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Hope Takes a Break

Spiritual Smart Aleck

This has been a rough week in America. It started last Sunday night with a man using semi-automatic weapons to mow down over five hundred people at a country music festival in Las Vegas. Fifty-eight people died. Fifty-nine, counting the shooter, who took himself out before he could be caught.

It is difficult to recover from a shock like that, even if you weren’t in the crowd, or related to or acquainted with any of the people who were there or who were shot.

There is no reason to it. The guy snapped a long time ago, and stayed snapped while he meticulously planned and prepared to do what he did.

How do we live through such an event, which makes no sense, and hurts so many?

I’ve been doing it by paying attention to the ordinary.

My morning routine is almost always the same: Get up, make coffee, have breakfast. Say prayers, write in my journal.
 If it’s a pool day, I go there.

Yesterday was a pleasant day, not too hot, so I took the dog along.

As I drove I noted that Mt. Rainier was wearing a slender lenticular cloud at a jaunty angle on its northeastern slope.
Because it was sunny, I parked in the shade at the Athletic Club so Marley wouldn’t get hot in the car. I opened the windows as wide as I dared, so she wouldn’t be tempted to jump out. I opened the sunroof as well. I put a sunshield up in front of my windshield to block any sun that hit the car. I put a bowl of water on the back seat in case she needed a drink, told her she was a good dog, and went to my class, confident my precautions would keep her cool.

When I came back from my water walking class a little over an hour later, Marley was lying in the back seat shivering. Poor puppy. I took too many precautions. Summer really is over.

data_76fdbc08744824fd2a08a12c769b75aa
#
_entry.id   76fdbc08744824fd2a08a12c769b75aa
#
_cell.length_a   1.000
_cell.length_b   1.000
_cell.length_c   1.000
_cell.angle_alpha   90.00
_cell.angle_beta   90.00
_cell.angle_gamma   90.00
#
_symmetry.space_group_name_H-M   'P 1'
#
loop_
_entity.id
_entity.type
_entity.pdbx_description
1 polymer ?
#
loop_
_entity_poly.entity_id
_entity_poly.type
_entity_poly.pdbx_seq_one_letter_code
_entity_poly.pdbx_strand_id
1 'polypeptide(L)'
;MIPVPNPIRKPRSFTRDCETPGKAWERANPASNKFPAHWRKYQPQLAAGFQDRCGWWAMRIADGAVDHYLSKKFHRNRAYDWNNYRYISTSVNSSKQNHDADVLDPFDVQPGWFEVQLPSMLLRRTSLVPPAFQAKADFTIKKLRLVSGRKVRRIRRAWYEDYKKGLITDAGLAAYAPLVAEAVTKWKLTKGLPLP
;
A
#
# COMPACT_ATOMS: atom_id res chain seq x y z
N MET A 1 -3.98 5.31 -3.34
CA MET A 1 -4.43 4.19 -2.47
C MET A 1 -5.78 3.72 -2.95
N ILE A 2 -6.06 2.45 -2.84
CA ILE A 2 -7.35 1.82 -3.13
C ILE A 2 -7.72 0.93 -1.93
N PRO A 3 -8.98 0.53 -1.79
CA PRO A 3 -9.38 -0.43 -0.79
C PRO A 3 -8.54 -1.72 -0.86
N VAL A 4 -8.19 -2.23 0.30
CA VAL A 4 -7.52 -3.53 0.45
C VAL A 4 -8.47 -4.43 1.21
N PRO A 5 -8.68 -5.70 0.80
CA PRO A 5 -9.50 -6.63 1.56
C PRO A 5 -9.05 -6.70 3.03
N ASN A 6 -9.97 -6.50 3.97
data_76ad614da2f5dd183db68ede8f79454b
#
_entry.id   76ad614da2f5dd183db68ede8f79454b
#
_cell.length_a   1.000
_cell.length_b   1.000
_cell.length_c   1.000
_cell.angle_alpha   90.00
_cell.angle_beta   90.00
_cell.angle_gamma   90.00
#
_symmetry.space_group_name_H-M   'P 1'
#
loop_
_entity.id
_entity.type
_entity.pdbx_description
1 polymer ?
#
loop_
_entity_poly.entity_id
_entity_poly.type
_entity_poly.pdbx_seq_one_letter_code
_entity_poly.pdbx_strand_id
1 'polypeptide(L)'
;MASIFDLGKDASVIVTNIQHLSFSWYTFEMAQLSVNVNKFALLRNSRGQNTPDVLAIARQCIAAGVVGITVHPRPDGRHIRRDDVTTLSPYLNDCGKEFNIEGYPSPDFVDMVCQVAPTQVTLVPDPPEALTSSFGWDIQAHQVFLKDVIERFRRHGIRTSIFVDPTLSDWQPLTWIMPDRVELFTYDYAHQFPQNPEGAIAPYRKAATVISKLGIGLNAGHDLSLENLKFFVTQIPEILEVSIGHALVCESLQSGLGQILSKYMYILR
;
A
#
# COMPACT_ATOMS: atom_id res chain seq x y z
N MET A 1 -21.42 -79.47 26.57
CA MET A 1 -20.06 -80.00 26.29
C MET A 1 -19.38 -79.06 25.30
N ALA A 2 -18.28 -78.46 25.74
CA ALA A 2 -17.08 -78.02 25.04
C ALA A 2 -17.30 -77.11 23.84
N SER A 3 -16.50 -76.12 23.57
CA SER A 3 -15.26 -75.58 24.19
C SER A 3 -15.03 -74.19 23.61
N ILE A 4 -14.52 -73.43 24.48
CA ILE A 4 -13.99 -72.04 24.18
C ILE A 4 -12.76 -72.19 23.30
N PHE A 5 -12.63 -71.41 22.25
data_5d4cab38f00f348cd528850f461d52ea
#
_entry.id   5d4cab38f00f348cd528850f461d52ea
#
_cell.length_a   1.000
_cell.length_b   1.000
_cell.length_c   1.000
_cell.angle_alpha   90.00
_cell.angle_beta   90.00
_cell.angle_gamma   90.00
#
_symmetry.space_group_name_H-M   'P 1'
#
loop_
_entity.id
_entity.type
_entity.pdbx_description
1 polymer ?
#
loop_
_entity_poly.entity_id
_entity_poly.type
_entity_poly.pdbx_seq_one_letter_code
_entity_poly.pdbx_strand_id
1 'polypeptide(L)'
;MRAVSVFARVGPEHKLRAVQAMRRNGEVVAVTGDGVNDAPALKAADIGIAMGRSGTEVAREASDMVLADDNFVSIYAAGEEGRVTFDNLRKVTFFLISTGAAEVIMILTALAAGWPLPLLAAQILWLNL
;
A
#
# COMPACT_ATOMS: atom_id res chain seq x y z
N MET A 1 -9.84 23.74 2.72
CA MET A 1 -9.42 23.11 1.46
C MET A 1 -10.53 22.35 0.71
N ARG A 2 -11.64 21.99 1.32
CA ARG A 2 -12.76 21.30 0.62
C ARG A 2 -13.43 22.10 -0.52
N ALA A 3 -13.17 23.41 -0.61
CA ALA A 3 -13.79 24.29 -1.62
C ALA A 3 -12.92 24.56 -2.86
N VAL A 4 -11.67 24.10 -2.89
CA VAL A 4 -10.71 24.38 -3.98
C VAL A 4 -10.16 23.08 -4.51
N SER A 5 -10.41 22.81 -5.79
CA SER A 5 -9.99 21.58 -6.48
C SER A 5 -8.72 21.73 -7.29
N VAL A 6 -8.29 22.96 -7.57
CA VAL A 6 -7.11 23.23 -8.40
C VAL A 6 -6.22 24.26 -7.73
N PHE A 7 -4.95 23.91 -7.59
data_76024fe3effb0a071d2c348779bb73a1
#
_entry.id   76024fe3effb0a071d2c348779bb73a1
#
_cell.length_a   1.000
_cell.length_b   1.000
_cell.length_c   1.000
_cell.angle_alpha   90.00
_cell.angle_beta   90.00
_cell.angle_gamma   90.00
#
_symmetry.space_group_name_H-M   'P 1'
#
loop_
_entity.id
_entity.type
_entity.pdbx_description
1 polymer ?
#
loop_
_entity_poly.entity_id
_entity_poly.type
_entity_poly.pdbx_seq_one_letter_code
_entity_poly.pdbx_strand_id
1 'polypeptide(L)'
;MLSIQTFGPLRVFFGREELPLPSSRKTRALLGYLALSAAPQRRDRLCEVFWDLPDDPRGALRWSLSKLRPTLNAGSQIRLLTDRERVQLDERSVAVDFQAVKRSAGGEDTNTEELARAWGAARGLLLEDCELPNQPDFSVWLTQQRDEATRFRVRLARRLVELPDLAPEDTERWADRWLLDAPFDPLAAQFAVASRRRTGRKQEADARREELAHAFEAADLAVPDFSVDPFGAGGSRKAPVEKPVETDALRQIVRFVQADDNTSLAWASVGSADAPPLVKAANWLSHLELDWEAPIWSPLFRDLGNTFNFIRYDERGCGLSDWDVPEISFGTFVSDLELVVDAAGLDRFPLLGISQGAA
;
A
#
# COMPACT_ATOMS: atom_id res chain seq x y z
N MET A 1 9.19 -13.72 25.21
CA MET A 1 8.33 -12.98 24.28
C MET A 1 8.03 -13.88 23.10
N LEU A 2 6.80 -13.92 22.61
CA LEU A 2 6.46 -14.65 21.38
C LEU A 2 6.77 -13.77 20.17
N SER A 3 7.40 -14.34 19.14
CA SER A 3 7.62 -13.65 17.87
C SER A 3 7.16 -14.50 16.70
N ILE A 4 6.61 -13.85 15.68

I draped my jacket over her to warm her up, and took her up to Sunrise Ridge so the two of us could walk around. I could see Mt. Rainier from up there. By that time the lenticular cloud had circled the entire peak.
I picked up dog poop. That is one of the most ordinary things a person can do. By the way, whoever is putting poop bags in the poop bag holder at Sunrise Ridge, THANK YOU. YOU ROCK.

The dog browsed and cavorted around to her heart’s content, and then asked to get back in the car, and we came home, her to have some treats and nap a little and bark at noises which only she hears; me to have lunch and work on writing this essay.

That was my ordinary morning.

I did not spend it obsessively thinking about the Las Vegas shooter and his victims; or the destruction of entire islands and cities by hurricanes; or our so-called president who seems incapable of making sense. I sometimes watch him to see what cognitively dissonant thing he’s up to now, but not often, because it hurts. I know in general what to expect but am amazed at his capacity for creating heretofore undreamed-of witlessness.

This afternoon I went to the library to get some books, and while I was there I read a newspaper article about the Las Vegas shooting. Still no motive, say the investigators, “But we’ll find it.”

The story has moved from the front page to page 3. No one ever went broke underestimating the American attention span.

It is easy to lose hope for a better world in times like these. It is easy to feel like faith is letting you down. I look for things to connect me with reality: the unexpected red rose blooming this late in the year; the lenticular cloud on the mountain; the way my dog communicates with me with her puppy eyes, or the nudge of a nose, or the touch of a paw.
How many human beings down through the millennia have been in situations that felt hopeless?

Think how the Apostles felt the night Jesus was crucified. They must have felt well and truly lost.

We are living in a Good Friday time. We don’t know yet when or what Easter is coming, but we live in the faith of Christ resurrected, and we keep putting one foot in front of the other.

For those of you offended or put off by Christian metaphors: things suck right now, but even if you do nothing but wait, things will change, maybe worse, maybe better. We don’t know. But it is worthwhile sticking around and working for better.